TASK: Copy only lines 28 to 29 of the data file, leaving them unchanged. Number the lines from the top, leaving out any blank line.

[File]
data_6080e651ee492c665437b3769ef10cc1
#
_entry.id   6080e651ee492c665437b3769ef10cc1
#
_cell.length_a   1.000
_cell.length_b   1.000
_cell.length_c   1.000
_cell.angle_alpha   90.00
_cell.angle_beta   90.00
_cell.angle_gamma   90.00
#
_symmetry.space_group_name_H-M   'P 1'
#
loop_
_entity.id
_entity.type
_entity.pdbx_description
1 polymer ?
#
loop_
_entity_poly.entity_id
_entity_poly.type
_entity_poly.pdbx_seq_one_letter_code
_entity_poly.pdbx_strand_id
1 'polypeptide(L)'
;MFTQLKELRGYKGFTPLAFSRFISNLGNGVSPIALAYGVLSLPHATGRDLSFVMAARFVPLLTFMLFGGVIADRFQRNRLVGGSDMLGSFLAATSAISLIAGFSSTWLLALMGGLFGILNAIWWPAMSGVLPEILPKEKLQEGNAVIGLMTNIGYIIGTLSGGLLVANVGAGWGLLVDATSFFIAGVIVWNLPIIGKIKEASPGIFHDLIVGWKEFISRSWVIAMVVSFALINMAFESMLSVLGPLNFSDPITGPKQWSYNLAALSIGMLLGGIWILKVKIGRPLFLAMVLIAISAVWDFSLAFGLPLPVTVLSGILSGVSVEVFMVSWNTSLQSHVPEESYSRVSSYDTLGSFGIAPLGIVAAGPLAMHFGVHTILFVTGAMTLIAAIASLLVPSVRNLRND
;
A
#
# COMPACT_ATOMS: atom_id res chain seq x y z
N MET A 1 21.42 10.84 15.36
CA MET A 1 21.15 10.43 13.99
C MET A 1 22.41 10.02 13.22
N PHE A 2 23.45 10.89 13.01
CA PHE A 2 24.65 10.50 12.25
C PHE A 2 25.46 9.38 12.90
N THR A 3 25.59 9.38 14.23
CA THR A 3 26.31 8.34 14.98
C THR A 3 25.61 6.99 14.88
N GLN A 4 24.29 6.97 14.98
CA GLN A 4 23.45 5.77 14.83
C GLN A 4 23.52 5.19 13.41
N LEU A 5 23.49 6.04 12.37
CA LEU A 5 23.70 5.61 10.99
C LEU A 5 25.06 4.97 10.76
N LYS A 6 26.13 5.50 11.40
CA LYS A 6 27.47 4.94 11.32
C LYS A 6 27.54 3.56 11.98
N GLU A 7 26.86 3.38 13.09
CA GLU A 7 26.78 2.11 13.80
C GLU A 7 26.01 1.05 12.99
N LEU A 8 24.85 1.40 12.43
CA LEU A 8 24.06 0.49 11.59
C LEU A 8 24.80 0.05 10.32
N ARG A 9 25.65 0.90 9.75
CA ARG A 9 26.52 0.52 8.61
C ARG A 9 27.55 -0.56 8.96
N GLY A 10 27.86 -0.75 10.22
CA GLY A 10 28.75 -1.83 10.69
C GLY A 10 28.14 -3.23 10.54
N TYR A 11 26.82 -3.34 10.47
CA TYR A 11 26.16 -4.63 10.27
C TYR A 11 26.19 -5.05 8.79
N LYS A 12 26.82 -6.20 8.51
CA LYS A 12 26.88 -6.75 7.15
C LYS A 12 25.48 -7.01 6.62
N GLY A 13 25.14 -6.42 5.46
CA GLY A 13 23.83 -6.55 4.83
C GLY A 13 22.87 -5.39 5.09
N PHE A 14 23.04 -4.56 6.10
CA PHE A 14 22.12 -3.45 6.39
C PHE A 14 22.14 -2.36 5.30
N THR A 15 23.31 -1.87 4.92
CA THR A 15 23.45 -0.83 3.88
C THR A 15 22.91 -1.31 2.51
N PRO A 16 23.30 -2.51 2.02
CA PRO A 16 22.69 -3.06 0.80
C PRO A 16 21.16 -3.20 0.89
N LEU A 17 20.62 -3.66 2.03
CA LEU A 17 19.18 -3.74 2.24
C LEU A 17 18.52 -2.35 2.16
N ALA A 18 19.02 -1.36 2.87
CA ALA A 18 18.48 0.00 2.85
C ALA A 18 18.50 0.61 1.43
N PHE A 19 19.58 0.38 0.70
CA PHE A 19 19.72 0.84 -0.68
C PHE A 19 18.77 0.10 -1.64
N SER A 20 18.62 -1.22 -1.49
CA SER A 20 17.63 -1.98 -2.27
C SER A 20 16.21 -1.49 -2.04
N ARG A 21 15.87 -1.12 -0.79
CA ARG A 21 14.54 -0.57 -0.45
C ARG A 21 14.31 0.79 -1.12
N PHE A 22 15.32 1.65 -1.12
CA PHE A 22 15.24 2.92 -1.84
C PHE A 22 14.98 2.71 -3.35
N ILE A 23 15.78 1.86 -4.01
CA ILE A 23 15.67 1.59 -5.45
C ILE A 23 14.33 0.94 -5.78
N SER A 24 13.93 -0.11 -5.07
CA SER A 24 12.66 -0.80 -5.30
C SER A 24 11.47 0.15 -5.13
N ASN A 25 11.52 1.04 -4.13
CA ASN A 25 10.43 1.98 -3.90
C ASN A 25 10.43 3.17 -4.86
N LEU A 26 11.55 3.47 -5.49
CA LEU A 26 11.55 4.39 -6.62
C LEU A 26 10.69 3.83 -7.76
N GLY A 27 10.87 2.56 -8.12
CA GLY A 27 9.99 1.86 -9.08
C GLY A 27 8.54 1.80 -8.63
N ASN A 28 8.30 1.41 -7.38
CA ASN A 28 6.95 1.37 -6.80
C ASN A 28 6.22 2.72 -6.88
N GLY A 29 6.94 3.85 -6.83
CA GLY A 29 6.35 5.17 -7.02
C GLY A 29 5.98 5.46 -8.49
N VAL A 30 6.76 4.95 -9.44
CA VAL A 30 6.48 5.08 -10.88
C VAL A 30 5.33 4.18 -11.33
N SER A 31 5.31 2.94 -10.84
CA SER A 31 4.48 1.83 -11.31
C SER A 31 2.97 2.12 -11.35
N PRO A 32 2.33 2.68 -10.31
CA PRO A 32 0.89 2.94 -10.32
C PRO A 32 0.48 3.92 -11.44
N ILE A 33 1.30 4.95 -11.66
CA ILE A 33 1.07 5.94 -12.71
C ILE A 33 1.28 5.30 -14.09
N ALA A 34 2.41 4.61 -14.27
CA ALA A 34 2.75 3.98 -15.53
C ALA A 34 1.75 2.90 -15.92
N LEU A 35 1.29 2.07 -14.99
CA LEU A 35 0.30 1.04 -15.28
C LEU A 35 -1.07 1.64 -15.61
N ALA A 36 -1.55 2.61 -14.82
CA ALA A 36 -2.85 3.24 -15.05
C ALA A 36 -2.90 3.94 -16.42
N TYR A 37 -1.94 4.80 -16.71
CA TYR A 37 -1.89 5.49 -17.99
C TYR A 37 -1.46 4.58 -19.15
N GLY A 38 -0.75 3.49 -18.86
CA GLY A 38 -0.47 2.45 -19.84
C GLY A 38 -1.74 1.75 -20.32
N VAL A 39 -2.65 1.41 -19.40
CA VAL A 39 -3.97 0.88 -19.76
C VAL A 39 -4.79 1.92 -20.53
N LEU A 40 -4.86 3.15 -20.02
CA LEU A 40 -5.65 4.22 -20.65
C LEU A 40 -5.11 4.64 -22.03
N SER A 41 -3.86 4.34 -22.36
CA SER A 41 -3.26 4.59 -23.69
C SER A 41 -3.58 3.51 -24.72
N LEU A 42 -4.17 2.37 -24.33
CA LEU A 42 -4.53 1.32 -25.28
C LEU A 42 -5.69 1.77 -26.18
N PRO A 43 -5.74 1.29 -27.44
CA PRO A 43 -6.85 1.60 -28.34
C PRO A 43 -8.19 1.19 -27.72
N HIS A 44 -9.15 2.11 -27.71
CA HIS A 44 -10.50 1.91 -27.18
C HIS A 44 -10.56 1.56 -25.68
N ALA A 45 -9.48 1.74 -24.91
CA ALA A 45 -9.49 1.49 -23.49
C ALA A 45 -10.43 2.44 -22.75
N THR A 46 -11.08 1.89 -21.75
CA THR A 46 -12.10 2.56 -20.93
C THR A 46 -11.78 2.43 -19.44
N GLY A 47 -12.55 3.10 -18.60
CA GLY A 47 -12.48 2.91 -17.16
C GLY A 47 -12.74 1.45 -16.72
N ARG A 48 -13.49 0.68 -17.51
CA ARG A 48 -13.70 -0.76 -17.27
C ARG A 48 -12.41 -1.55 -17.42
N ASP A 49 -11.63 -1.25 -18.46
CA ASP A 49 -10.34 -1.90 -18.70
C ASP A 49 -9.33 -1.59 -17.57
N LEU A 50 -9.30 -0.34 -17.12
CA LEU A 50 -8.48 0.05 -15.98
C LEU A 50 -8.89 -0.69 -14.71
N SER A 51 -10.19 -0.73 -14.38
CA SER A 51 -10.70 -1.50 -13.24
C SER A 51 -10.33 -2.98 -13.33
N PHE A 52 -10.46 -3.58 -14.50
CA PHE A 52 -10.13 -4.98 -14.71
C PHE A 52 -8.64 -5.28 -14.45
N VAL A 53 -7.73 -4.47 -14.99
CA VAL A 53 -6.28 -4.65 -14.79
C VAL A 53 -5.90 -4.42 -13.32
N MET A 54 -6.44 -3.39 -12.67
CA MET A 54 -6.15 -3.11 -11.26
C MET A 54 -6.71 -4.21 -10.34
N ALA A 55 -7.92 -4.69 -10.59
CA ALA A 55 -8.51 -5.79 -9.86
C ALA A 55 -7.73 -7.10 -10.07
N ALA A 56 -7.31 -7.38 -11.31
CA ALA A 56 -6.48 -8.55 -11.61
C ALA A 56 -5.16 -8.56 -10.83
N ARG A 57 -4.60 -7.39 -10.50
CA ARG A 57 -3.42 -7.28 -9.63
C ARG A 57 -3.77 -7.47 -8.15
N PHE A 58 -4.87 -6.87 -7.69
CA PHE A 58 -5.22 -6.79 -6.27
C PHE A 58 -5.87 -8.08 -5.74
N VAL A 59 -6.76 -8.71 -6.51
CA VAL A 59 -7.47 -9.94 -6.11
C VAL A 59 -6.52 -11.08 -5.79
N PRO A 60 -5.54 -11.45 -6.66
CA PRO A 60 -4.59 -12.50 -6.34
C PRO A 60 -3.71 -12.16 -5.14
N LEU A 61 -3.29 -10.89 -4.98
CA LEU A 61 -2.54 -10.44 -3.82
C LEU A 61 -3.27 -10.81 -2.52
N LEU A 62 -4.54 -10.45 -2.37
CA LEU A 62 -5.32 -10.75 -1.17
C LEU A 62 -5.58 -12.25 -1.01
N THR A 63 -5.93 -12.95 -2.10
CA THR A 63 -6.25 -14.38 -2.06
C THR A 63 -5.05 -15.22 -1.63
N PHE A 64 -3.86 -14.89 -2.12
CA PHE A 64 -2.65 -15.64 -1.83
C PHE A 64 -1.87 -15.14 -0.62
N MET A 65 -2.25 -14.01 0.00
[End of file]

A
#